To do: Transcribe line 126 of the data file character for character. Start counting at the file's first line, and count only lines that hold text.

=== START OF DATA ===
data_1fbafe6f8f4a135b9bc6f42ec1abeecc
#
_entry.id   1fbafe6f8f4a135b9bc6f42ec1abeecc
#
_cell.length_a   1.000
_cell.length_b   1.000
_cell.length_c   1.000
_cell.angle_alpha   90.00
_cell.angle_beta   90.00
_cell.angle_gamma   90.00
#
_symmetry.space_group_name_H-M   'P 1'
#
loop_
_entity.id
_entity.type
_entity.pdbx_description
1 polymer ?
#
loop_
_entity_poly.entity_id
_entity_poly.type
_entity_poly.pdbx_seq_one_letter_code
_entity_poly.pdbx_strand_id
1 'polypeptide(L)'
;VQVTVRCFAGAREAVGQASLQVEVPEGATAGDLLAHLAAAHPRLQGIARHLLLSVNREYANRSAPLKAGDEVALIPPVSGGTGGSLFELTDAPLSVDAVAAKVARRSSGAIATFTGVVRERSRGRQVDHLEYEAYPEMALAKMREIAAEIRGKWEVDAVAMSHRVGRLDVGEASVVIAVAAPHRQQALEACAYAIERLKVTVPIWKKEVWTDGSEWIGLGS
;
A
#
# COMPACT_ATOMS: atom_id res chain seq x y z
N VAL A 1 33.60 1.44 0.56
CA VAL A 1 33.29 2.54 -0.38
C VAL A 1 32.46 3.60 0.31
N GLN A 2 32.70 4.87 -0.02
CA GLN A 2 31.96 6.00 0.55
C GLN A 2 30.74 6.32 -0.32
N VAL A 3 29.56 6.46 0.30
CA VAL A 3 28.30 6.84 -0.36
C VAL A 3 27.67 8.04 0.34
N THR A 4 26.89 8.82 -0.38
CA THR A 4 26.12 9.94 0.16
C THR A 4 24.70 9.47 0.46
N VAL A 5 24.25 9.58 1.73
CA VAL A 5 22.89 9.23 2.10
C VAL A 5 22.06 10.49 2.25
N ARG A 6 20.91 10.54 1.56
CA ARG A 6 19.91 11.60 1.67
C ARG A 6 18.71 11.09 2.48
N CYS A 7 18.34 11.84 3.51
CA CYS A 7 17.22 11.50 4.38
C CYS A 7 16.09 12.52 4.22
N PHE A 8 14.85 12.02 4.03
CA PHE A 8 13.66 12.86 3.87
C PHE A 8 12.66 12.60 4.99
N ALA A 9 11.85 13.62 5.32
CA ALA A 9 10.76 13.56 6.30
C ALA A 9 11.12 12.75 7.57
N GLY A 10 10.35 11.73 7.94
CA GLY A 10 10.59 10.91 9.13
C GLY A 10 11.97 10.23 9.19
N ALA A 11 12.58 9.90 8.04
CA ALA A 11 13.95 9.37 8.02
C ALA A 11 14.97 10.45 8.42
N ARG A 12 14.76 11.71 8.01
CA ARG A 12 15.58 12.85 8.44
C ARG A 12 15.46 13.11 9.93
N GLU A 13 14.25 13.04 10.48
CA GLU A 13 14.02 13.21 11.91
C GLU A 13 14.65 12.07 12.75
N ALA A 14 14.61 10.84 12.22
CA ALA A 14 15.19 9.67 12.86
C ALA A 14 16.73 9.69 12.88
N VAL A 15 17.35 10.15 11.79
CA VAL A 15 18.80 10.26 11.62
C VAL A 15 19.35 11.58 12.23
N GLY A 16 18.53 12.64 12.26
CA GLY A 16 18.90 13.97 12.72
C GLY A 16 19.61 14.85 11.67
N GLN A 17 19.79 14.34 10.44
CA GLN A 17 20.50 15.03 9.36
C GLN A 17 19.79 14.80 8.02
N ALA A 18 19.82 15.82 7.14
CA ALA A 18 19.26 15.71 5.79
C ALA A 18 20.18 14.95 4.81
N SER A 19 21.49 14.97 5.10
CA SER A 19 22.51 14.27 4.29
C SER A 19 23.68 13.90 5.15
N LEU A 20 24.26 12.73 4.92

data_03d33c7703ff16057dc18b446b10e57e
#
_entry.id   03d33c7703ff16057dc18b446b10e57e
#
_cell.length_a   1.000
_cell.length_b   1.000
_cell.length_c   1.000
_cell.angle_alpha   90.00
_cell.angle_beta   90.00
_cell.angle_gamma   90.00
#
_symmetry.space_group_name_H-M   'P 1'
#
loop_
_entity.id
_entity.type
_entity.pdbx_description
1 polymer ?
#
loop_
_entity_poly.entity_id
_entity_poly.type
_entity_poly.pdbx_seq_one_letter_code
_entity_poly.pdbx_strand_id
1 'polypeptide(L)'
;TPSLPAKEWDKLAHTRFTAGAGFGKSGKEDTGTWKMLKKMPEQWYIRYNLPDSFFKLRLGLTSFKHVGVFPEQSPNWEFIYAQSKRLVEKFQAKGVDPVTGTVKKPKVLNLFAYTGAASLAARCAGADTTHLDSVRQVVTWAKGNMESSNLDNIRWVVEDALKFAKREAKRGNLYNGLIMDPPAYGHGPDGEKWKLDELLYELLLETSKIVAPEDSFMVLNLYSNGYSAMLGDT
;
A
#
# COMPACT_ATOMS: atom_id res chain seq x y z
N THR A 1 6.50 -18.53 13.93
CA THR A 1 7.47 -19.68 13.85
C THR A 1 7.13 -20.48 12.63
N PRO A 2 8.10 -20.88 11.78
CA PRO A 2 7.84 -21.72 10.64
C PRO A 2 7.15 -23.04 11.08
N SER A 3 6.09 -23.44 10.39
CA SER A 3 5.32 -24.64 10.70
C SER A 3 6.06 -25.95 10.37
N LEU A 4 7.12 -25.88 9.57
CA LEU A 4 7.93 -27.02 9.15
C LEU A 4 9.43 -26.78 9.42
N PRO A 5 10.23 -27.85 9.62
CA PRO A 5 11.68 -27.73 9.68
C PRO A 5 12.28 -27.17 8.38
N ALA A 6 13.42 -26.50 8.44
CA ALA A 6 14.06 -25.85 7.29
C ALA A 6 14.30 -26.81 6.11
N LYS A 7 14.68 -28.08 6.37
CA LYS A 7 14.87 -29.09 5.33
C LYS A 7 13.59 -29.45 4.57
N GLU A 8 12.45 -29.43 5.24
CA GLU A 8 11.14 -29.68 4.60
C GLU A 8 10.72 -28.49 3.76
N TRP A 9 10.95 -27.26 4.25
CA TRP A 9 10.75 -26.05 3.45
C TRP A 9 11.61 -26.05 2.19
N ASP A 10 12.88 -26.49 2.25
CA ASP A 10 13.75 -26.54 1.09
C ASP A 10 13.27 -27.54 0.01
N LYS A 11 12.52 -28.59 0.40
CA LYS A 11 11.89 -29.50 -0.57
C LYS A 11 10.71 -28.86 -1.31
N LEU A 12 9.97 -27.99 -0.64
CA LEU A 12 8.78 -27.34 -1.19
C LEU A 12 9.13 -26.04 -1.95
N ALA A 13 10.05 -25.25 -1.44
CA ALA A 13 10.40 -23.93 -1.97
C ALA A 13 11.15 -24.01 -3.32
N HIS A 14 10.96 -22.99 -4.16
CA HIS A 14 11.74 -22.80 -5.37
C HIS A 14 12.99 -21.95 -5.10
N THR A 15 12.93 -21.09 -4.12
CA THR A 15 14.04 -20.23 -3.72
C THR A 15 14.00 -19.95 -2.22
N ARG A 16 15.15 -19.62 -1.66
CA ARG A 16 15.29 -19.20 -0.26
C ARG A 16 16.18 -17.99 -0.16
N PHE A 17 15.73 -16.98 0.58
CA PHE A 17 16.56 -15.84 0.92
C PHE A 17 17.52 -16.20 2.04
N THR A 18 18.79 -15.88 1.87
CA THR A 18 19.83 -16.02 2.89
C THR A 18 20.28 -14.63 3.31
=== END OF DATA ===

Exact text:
CA SER A 3 5.32 -24.64 10.70